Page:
China’s Bad Dream


Gene Frieda in Project Syndicate:

China’s debt/GDP ratio, reaching 250% this month, remains significantly lower than that of most developed economies. The problem is that China’s stock of private credit would normally be associated with a per capita GDP of around $25,000 – almost four times the country’s current level.

There are strong parallels between China’s current predicament and the investment boom that Japan experienced in the 1980s. Like China today, Japan had a high personal savings rate, which enabled investors to rely heavily on traditional, domestically financed bank loans. Moreover, deep financial linkages among sectors amplified the potential fallout of financial risk. And Japan’s external position was strong, just as China’s is now.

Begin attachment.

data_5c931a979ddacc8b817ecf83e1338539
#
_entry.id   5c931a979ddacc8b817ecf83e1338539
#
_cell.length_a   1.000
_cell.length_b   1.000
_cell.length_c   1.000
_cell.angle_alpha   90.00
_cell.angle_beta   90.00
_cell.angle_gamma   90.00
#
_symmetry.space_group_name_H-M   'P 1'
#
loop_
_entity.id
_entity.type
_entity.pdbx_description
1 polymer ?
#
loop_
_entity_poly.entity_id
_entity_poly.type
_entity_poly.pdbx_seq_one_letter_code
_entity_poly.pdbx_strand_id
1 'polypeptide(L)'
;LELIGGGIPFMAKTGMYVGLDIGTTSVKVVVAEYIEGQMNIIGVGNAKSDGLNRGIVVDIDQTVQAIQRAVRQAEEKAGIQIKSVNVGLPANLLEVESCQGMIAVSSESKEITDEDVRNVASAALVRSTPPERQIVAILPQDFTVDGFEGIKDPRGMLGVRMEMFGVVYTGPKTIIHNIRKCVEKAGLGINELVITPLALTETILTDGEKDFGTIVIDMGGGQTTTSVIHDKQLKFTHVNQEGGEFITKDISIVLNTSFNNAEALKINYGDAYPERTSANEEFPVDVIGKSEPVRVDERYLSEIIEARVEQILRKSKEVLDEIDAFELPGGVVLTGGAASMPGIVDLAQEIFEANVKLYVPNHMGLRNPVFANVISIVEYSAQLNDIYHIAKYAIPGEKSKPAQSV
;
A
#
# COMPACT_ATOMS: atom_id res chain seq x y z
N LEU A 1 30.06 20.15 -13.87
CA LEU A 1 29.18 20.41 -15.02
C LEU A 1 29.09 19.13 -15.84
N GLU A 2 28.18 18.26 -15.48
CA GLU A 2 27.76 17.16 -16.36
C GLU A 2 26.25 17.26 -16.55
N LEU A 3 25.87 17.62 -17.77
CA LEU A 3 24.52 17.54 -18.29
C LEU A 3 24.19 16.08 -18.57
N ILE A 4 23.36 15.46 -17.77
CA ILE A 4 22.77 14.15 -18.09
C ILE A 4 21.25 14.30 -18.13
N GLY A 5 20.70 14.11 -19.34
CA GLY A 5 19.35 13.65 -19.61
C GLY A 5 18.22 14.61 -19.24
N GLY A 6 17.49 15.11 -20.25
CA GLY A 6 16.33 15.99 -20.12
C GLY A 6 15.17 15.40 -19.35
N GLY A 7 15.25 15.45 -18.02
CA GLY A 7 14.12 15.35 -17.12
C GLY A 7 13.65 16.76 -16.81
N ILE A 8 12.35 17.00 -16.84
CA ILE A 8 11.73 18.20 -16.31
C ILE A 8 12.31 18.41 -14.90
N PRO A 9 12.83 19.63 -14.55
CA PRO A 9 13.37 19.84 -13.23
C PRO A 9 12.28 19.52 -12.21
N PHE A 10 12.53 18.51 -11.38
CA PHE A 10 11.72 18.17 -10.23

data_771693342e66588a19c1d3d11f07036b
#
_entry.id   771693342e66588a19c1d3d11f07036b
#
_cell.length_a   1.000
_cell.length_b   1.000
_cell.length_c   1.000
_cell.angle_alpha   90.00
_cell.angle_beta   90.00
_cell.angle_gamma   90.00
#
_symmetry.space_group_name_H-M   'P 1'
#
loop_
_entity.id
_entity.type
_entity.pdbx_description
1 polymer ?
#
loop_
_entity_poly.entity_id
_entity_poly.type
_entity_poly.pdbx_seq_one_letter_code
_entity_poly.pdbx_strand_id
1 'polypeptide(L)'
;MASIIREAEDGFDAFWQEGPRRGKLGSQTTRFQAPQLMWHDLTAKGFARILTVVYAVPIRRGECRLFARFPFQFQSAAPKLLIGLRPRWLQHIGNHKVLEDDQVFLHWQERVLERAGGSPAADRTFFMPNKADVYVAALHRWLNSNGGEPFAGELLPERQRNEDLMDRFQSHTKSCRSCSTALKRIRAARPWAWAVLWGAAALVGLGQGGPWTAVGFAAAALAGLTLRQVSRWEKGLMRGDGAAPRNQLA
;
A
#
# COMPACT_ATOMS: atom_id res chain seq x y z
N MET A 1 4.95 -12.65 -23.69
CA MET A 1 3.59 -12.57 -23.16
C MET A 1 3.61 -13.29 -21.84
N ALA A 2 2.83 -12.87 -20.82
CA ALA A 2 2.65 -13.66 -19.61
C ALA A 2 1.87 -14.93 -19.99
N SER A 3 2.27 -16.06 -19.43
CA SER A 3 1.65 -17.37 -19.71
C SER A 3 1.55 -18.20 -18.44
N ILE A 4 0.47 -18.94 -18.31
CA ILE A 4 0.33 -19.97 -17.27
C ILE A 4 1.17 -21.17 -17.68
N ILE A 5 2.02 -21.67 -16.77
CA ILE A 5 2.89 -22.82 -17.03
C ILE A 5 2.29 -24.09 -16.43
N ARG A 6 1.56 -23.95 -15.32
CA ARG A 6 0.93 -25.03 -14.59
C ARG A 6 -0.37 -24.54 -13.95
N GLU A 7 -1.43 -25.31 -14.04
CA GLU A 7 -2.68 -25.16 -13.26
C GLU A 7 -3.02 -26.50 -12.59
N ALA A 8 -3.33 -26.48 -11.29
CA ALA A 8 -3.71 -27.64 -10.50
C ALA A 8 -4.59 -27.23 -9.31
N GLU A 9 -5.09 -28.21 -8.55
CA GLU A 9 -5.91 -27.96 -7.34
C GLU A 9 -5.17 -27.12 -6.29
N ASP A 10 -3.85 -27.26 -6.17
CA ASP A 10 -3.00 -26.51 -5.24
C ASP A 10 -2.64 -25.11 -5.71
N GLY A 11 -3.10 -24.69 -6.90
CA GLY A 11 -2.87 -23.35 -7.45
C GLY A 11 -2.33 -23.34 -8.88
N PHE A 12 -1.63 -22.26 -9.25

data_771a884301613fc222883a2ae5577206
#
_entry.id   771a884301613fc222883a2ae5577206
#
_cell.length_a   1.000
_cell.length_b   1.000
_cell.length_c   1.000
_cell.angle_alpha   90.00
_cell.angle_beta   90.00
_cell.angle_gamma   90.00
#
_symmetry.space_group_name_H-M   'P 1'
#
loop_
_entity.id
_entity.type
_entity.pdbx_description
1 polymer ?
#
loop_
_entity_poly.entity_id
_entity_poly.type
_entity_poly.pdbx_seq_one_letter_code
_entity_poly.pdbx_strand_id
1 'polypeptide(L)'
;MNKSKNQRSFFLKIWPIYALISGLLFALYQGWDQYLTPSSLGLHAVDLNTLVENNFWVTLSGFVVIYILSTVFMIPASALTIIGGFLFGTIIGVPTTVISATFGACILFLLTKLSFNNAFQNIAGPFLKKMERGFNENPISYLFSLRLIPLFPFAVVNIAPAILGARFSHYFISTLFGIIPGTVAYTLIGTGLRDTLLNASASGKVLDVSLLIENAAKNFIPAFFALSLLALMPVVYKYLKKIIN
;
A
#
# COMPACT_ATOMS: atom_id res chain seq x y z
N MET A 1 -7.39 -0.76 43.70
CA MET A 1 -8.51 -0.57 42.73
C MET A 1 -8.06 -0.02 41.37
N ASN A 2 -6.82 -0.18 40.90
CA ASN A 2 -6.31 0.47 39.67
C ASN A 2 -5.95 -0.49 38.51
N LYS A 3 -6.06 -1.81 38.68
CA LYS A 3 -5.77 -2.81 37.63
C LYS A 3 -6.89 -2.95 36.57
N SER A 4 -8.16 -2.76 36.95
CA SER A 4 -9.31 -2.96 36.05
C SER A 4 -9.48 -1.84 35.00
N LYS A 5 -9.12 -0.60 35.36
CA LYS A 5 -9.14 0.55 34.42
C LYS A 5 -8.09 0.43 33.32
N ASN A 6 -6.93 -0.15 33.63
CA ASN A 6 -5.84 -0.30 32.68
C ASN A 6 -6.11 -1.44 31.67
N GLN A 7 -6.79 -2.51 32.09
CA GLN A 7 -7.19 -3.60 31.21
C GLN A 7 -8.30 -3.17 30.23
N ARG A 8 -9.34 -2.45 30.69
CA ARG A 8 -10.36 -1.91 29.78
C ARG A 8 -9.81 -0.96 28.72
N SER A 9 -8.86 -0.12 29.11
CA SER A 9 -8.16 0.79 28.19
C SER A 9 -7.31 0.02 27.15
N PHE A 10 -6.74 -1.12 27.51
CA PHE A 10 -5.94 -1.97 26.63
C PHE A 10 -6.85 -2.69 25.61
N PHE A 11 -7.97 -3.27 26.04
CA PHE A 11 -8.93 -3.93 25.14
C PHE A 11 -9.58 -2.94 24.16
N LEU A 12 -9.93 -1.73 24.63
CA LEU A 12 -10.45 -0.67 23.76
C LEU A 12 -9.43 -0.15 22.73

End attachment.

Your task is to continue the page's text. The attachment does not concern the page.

Another similarity is the accumulation of debt within the corporate sector. Corporate leverage in China rose from 2.4 times equity in 2007 to 3.5 times last year – well above American and European levels. Nearly half of this debt matures within one year, even though much of it is being used to finance multi-year infrastructure projects.

Making matters worse, much of the new credit has originated in the shadow-banking sector at high interest rates, causing borrowers’ repayment capacity to become overstretched. One in five listed corporations carries gross leverage of more than eight times equity and earns less than two times interest coverage, weakening considerably these companies’ resilience to growth shocks.

More here.